Some make it hot: reflections from our student-scientist partnership on infrastructure heat absorption
This article is written by Stephanie Januchowski-Hartley (scientist) and Emily Seng (student) who worked together in a Student-Scientist Partnership project in the fall of 2016. Below we share about our experiences working together and our work flow, and then end with reflections from our shared experience!
Our Student-Scientist Partnership started with a short email exchange, and all of the partnership interactions were carried out by email throughout the project. Emily introduced herself to Stephanie, and shared her ideas about what she was interested in pursuing for her Science Fair project. Emily was initially interested in three overarching phenomena: sunrises, weather, and landslides, and shared ideas with Stephanie about the types of questions she was interested in. Through several short email exchanges Emily and Stephanie identified several websites with useful and interesting project ideas, and Emily further developed her research question. A few weeks into the project development Emily began to solidify her research ideas, and was very clear on wanting to ask a question that she didn’t know the answer to! Who could blame her? That’s one of the best parts about science!
"I would like to try to find a question that I could test and not know the answer of."
About three weeks into the partnership, Emily decided on the direction of her research question, which was to evaluate whether dark or light infrastructure let out more heat. She initially wanted to test her question with infrastructure such as parking lots, roads, or sidewalks. With these ideas in mind, we set-off to design the experiment. In the weeks following, we exchanged ideas about refining the research question, about the research design (e.g., what to measure, and how?), and the types of materials needed. We even shared a few schematics about how the design might look! Powerpoint is a great tool for visualizing ideas!
A schematic of potential designs to record infrastructure temperature.
At first we had thought about conducting the experiment outside, but then after some long discussion about the design, decided that inside was best, because the environment could be controlled, and would result in more accurate data. Emily further refined her design, Stephanie offered some additional feedback, and within another few weeks Emily was setting up the experiment! Emily’s final project title was: “Do Different Colored Infrastructure Absorb Different Amounts of Heat at Different Times of Day?”. Emily trialled a few different approaches to the research design, and different materials, including a few different types of thermometers for measuring temperature above the infrastructure. By the end of November 2016 Emily had developed her research question, designed the project, ran the experiment and collected her data!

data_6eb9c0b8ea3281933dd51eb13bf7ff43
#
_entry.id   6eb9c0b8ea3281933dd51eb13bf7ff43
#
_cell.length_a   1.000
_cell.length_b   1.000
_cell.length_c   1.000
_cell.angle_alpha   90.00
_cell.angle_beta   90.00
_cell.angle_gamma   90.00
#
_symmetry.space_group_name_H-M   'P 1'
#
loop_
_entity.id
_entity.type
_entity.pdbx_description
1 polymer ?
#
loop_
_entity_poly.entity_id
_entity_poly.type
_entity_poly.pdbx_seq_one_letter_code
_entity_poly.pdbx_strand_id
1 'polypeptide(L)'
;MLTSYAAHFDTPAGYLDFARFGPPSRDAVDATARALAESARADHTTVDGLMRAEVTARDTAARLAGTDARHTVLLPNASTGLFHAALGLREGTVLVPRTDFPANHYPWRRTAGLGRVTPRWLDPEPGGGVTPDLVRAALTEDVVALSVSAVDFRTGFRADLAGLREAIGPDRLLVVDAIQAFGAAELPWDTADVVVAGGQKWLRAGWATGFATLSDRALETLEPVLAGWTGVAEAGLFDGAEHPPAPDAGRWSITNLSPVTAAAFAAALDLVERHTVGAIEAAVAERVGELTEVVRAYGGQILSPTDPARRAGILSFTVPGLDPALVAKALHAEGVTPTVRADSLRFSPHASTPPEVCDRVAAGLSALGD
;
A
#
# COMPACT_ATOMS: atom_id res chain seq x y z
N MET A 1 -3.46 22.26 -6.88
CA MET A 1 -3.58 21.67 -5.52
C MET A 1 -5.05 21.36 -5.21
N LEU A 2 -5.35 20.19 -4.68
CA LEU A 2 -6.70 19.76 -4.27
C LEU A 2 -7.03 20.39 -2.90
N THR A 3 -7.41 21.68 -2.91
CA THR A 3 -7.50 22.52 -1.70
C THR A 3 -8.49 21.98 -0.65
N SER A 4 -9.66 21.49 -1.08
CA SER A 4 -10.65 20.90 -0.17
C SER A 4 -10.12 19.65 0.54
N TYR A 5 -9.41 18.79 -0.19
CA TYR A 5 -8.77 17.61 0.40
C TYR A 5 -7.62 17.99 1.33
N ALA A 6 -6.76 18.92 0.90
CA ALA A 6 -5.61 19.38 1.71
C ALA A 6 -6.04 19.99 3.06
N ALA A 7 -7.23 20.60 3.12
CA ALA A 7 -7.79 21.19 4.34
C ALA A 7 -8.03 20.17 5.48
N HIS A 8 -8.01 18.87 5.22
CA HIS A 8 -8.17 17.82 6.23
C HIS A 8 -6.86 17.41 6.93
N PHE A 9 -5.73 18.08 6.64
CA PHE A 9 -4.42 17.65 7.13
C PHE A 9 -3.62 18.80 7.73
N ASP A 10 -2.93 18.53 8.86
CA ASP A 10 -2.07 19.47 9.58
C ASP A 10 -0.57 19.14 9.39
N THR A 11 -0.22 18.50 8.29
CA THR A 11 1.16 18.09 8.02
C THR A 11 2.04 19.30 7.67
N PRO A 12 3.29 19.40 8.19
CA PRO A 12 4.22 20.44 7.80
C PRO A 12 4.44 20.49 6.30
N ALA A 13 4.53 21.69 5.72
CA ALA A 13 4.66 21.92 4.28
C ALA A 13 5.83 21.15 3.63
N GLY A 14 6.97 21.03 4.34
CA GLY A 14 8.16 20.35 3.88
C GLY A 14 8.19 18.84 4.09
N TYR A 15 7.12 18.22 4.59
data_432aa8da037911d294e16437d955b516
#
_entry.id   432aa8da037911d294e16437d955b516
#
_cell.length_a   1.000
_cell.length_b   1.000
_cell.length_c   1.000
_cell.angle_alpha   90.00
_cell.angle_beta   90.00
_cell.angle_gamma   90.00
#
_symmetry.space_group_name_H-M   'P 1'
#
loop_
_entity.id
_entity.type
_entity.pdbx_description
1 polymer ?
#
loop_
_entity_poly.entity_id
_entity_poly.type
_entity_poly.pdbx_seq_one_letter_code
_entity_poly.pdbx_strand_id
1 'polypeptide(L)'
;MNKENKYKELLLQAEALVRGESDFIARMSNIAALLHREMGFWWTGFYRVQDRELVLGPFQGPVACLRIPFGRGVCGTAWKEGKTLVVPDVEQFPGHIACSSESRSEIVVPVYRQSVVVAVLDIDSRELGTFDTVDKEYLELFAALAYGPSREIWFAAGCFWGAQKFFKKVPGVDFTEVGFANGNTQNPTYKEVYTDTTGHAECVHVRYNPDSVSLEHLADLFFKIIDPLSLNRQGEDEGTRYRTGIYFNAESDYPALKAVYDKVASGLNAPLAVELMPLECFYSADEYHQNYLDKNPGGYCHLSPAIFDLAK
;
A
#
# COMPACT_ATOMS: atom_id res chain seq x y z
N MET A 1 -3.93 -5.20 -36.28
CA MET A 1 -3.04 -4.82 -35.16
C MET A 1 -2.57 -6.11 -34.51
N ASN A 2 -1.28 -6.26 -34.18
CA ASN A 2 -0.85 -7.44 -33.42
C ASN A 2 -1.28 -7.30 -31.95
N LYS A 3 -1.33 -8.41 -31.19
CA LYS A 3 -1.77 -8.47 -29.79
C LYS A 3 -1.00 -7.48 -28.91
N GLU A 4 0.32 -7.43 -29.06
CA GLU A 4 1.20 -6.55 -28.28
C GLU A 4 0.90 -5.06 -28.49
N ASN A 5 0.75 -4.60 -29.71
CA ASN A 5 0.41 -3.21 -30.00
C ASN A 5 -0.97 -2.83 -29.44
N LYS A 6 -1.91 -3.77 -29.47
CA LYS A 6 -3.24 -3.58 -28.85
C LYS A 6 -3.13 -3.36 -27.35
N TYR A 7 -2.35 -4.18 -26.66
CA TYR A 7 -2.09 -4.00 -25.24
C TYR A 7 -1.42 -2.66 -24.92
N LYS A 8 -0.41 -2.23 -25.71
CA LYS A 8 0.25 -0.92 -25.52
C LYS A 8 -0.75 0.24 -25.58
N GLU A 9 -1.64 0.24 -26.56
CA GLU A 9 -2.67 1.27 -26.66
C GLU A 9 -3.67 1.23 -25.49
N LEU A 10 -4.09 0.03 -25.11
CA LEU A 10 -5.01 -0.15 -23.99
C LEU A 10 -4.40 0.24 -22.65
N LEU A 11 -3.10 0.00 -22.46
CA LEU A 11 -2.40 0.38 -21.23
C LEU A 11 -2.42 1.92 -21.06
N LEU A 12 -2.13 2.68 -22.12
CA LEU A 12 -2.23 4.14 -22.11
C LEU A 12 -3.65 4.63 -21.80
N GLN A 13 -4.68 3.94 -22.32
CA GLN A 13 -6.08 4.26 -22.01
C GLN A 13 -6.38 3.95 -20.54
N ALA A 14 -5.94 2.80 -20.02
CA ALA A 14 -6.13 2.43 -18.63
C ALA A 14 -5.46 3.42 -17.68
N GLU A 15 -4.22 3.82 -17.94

Emily’s project design.
We exchanged about 25 emails in total throughout the project. Emily did the hard the work, and Stephanie offered support along the way! On average, Stephanie invested about 30 minutes a week to reading Emily’s emails about her project, reflecting on her questions and offering ideas and responses to Emily’s questions. Emily collected all of her data, and created graphs, using Google Spreadsheets. Emily did all of the writing, data analyses, and preparation for her presentation at the local Science Fair.
Picture of Emily’s project at the Beaumont Middle School Science Fair in the winter of 2017.
Personal reflections about what we gained from our Student-Scientist Partnership
Emily: I really enjoyed having a mentor help me with my science fair project. I didn’t really have any idea what to do, but I was given great suggestions and my project turned out to be very successful. I learned a lot about the topic and different ways I can find the answer to my science fair question. I really liked reading Stephanie’s emails each week and it improved my project a lot! Stephanie also helped me with certain details my project needed to have and especially what materials I should and shouldn’t use. It was a fun and cool experience working with an actual scientist on my project.
Stephanie: This was my second year being involved in the Student-Scientist Partnership project, and both of my experiences have been very rewarding! Here are the top three things I took away from my Student-Scientist Partnership experiences! First, I learned a lot from Emily and the other students, including a raised awareness about the benefits of open dialogue between scientists at different stages of their research and careers. Second, I gained knowledge from the students about topics I had never, or not recently, thought about; this was absolutely refreshing and good for my own scientific development. Third, working alongside students brought me joy and a sense of fulfillment that I believe strengthens my own interest in science and research.
There will be a variety of authors, from the scientists to the students to the teachers writing about their various experiences. Thank you for reading.